Divorces can be frustrating, tedious and time-consuming. There is a potential that nothing you say or do will help you and your spouse come to an agreement on anything from child custody to property division. It’s a bad feeling, but in some cases, divorces simply have to go to trial.
The majority of the time, it is possible to negotiate and settle prior to trial so that you don’t have to leave your divorce settlement, child custody and other issues to chance. However, if you have tried to negotiate, but your spouse won’t budge, then a trial might be necessary.
How do you prepare for a divorce trial?
As the spouse who was more willing to negotiate, you have that in your favor. You and your attorney can show proof that you’ve been reasonable and tried to resolve the conflict. On top of this, you’ll want to be prepared to make your case to the court to seek whatever resolution it is that you’d like. The more reasonable you are, the more likely a judge is to agree to the terms you would like.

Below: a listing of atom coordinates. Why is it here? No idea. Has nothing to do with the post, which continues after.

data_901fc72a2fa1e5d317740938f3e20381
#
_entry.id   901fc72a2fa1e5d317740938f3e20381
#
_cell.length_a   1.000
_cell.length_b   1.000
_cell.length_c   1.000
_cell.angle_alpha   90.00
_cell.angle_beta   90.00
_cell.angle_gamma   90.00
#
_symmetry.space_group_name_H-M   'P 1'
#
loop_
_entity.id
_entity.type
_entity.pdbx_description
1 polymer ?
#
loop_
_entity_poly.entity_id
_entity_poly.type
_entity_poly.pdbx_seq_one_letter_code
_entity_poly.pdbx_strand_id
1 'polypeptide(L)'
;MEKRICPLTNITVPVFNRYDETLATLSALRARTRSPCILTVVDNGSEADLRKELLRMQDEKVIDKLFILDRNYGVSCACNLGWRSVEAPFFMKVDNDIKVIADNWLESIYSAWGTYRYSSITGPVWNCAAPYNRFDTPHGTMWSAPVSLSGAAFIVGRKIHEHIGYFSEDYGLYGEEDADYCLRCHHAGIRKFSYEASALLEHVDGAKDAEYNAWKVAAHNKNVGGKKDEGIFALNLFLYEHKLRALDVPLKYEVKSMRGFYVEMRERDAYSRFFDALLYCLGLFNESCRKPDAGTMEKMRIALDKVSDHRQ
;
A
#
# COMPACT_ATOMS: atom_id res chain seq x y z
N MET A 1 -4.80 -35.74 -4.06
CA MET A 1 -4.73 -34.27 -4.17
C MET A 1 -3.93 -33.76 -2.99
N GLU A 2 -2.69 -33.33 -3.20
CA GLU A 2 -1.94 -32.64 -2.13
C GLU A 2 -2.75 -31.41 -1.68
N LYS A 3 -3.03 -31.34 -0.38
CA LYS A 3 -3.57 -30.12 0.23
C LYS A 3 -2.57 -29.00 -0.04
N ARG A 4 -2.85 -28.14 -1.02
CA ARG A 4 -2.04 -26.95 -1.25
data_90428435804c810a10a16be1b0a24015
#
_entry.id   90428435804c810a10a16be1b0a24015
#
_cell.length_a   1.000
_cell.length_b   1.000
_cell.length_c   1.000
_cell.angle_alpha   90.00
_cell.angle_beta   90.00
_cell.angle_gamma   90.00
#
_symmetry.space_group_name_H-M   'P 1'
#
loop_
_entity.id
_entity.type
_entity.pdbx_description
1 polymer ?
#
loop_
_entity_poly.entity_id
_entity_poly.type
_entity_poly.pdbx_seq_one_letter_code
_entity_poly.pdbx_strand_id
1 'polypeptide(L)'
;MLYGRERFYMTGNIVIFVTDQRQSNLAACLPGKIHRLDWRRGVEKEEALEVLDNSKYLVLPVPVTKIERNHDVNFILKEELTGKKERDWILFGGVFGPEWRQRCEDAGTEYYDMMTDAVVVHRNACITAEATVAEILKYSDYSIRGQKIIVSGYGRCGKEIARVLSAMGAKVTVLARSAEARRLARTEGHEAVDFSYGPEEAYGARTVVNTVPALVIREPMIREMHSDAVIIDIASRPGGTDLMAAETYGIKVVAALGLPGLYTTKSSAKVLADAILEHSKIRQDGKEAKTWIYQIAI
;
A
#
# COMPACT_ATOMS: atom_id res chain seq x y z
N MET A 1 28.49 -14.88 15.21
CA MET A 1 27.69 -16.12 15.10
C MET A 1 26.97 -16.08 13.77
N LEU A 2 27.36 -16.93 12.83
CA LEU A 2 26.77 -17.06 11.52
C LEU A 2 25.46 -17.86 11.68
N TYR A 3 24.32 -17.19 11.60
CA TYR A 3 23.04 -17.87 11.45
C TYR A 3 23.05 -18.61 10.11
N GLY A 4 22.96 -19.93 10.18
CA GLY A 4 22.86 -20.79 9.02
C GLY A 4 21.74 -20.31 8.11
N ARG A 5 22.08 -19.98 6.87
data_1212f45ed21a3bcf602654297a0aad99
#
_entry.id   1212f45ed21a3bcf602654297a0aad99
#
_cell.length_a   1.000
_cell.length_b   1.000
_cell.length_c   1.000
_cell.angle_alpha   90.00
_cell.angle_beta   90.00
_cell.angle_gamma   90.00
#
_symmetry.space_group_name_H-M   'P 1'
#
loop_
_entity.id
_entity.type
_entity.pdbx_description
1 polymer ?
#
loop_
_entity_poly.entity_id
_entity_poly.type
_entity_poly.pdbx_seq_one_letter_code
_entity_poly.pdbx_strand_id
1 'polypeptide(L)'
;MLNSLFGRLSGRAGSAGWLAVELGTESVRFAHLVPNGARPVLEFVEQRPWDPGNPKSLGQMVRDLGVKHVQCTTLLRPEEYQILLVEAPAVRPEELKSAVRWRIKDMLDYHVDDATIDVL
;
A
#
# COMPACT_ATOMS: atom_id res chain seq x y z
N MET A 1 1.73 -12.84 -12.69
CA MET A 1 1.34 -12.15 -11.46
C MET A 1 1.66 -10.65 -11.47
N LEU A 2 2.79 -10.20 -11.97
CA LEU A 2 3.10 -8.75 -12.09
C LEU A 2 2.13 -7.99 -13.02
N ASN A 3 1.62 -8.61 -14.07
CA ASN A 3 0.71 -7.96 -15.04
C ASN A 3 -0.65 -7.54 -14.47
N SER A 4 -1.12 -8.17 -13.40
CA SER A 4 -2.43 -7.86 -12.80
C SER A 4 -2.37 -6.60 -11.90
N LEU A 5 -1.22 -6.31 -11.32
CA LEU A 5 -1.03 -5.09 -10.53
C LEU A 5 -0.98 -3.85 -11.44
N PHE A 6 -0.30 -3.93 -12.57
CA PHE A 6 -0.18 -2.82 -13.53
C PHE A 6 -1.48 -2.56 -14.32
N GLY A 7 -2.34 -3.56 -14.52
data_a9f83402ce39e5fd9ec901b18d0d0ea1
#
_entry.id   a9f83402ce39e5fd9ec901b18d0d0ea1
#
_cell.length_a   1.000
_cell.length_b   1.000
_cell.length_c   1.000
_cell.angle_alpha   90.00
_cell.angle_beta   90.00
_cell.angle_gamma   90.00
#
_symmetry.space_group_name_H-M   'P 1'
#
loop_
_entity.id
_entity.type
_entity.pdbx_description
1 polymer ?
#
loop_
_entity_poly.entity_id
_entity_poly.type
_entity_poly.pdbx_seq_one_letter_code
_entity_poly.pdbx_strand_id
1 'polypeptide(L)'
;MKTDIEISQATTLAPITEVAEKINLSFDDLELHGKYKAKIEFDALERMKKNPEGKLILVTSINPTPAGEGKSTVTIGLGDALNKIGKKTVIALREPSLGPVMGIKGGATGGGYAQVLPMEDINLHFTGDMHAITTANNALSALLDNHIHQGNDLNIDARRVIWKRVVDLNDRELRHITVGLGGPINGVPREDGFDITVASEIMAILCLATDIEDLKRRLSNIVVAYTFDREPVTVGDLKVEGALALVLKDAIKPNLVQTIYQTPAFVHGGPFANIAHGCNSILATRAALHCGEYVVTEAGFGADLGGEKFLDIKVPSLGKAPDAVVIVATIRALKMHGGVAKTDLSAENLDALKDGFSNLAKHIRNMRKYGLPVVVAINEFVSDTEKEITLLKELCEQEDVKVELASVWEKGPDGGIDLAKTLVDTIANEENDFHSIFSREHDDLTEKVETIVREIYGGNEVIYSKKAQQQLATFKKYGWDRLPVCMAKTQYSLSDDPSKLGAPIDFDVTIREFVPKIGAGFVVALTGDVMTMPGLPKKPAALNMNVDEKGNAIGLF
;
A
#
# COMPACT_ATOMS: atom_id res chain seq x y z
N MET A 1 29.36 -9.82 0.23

For example, if you and your spouse couldn’t settle on a custody schedule, and you produce a schedule that takes both of your responsibilities into consideration, a judge may look on that more favorably than one that only considers your personal needs.
You also need to prepare for the court date by bringing a list of your assets, preferred custody schedules and other requests that you have, so that the judge can see what you’d like to have happen (and what your spouse wants) before making a decision.
Most attorneys try to help you avoid trials at all costs, but there is a time and place for everything. Speak with your attorney if you’re not clear about the process or what to expect.